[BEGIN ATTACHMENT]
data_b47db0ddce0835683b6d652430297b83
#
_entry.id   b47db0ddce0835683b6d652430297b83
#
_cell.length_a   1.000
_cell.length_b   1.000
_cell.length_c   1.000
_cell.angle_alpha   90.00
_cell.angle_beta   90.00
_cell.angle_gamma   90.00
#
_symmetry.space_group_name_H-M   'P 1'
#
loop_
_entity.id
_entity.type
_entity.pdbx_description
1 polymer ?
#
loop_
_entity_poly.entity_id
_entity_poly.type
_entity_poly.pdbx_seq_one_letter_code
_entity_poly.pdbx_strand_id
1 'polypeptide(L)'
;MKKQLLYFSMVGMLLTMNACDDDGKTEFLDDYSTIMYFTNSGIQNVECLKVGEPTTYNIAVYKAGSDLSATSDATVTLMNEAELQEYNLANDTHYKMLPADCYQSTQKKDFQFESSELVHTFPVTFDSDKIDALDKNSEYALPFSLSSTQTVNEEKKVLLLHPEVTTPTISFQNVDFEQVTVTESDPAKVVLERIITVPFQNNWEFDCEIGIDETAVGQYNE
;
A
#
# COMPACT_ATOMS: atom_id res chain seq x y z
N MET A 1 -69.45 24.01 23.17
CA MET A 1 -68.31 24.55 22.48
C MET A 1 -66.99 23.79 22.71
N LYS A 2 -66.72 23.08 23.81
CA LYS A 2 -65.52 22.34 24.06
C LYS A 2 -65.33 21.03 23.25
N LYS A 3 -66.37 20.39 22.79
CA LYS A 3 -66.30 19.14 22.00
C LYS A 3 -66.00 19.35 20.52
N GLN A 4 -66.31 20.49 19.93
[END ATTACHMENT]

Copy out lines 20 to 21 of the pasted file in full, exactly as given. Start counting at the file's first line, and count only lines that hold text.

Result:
loop_
_entity_poly.entity_id